Lady Margaret Beaufort Biography

(Mother of King Henry VII of England, Noblewoman)

Birthday: May 31, 1443 (Gemini)

Born In: Bletsoe Castle, Bedfordshire, England

Lady Margaret Beaufort was King Henry VII's mother and grandmother to King Henry VIII of England. She played an integral role in the 'War of Roses' and founded the Tudor Dynasty. She has been attributed to the setting up of two well-known Cambridge colleges. Lady Margaret Hall, named after her, was the first institution to provide education to women, and it also houses her statue in the chapel. Margaret was a powerful lady who engineered the rise of her son's life as a king. She was actively involved in making her son, Henry Tudor's claim to the throne legitimate and was able to sway her then-husband, Thomas Stanley, to not support King Richard III. Henry VII defeated King Richard III in the Battle of Bosworth Field and subsequently became the king of England. Lady Margaret Beaufort also exercised influence over her son's decisions. She arranged the marriage alliance between Henry and Elizabeth of York, which played a significant part in cementing Henry VII’s claim to the English throne.
Quick Facts

British Celebrities Born In May

Also Known As: The Lady Margaret

Died At Age: 66


Spouse/Ex-: Edmund Tudor - Earl of Richmond, John de la Pole - 2nd Duke of Suffolk, Sir Henry Stafford, Thomas Stanley - 1st Earl of Derby

father: John Beaufort, Duke of Somerset

mother: Margaret Beauchamp of Bletso

children: Henry VII of England

Born Country: England

Noblewomen Royal Family Members

Died on: June 29, 1509

place of death: London, England

Childhood & Early Life
Lady Margaret was the daughter and only successor of John Beaufort, the Duke of Somerset. She was born at Bletsoe Castle, Bedfordshire on 31 May, but the year is uncertain. Most probably she was born in 1443 because in May 1443 his father was going to France on a military expedition and had negotiated with the king about the wardship of his unborn child in case he died on campaign.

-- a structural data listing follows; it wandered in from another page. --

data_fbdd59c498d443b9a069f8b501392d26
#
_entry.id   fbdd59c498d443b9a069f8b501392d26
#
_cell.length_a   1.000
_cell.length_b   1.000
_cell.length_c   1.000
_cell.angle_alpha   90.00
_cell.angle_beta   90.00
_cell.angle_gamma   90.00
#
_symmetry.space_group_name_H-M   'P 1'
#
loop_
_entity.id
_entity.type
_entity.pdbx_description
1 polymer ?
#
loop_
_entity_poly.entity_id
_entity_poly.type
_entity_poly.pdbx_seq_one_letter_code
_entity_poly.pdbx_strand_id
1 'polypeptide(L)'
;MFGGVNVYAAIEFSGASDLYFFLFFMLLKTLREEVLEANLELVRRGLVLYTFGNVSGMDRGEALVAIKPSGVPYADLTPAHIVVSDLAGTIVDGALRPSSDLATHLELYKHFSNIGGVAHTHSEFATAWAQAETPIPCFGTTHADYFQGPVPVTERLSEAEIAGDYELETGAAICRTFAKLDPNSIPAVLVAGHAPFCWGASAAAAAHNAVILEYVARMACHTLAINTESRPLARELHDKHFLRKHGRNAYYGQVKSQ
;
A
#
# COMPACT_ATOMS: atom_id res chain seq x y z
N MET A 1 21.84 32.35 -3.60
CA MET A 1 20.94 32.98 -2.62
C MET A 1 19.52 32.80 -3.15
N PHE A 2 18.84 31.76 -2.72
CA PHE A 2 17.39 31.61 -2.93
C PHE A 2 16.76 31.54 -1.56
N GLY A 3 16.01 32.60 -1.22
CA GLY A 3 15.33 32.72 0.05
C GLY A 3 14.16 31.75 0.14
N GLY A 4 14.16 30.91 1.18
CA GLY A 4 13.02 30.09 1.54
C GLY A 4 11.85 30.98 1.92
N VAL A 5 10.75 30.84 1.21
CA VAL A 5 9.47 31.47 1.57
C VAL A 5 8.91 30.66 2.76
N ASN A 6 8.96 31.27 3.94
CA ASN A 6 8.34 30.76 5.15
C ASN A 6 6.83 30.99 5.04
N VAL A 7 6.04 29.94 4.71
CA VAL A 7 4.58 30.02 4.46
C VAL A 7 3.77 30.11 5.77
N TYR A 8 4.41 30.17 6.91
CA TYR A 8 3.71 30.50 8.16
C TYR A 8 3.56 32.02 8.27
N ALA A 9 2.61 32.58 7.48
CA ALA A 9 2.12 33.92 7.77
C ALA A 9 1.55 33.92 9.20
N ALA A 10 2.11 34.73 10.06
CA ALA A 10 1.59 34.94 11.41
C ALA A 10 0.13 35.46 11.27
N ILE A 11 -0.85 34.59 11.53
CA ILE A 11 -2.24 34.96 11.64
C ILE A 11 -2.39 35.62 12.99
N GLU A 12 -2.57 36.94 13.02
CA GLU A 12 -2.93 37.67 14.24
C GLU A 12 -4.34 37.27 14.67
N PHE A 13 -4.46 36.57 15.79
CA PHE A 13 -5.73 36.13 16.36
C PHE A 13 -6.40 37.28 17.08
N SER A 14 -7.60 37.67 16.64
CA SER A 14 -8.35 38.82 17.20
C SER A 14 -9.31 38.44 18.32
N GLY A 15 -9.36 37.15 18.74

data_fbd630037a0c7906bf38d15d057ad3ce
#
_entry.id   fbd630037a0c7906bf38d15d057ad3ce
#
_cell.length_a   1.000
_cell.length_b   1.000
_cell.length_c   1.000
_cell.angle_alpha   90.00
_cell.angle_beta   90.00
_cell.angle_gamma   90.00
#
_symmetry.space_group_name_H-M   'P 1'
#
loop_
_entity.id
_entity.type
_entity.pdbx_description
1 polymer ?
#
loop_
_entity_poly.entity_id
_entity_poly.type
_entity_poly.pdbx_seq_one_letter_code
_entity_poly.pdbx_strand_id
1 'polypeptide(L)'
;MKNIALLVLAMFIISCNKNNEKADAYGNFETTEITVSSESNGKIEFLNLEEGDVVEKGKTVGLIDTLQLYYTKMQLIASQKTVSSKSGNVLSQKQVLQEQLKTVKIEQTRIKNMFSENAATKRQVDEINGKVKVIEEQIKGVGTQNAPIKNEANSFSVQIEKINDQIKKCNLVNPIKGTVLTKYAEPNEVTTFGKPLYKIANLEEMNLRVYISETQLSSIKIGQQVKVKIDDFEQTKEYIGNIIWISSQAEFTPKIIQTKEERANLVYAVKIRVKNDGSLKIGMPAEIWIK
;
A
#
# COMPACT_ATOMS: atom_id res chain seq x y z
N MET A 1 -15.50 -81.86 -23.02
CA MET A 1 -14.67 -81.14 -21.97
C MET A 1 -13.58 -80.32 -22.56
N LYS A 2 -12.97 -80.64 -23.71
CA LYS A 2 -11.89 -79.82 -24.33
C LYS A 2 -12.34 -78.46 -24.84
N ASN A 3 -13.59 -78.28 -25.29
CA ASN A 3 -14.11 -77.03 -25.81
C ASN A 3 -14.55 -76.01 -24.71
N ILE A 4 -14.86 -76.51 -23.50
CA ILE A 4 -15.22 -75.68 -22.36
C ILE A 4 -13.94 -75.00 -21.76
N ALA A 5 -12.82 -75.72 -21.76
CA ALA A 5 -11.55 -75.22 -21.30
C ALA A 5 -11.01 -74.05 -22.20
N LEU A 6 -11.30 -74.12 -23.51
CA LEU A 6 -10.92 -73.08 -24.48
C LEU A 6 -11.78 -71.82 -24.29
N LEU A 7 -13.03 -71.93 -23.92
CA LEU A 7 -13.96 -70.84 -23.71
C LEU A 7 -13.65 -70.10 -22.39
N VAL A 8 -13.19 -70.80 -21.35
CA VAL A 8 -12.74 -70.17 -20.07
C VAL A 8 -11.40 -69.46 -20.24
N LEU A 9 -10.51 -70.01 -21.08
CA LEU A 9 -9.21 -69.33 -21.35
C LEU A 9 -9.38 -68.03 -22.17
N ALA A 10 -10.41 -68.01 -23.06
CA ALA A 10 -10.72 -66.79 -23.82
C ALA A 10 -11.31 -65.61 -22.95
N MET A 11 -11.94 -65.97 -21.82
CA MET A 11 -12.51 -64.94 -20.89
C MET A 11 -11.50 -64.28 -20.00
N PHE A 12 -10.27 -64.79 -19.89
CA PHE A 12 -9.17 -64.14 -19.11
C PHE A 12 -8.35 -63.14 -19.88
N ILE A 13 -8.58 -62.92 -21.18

It was decided that in case of John Beaufort’s death, Margaret’s wardship would be granted only to her mother.
After his return from France, John Beaufort fell out with the king and was banished from the court. He died soon afterwards.
When Margaret was one year old, the king breached the agreement, he had made with John Beaufort and granted the wardship of Margaret’s properties to William de la Pole, 1st Duke of Suffolk. But. Margaret’s custody remained with her mother.
Margaret's mother was expecting her second child when John Beaufort died, but the child did not live. Margaret was her father's only heir, but she had three half-sisters and two half-brothers from her mother's side.
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Margaret was married to John de la Pole, the son of William de la Pole, 1st Duke of Suffolk. There are conflicting reports regarding the date of the marriage but most probably they were married in January 1450.
William de la Pole married his son to Margaret because he had been arrested and he wanted to secure his son’s future through the marriage.
Margaret never accepted this marriage and three years later the marriage was dissolved. Thereafter, King Henry VI granted Margaret’s custody to his own half-brothers, Jasper and Edmund Tudor.
King Henry VI chose Margaret as bride for his half-brother, Edmund Tudor and they got married on November 1, 1455. At that time Margaret was 12 and Edmund’s age was 24.
The War of Roses had broken out just before their marriage and less than a year after their marriage, Edmund, a Lancastrian was taken prisoner by Yorkist forces. marriage,
Edmund Tudor died of plague in captivity on 3 November 1456. At the time of his death, Margaret was seven months pregnant with their child.
After Edmund's death, Jasper took her in, and Mararet gave birth to her only son, Henry Tudor, on 28 January 1457. Childbirth was difficult for her as she was very young and small in size. She never had any children after Henry.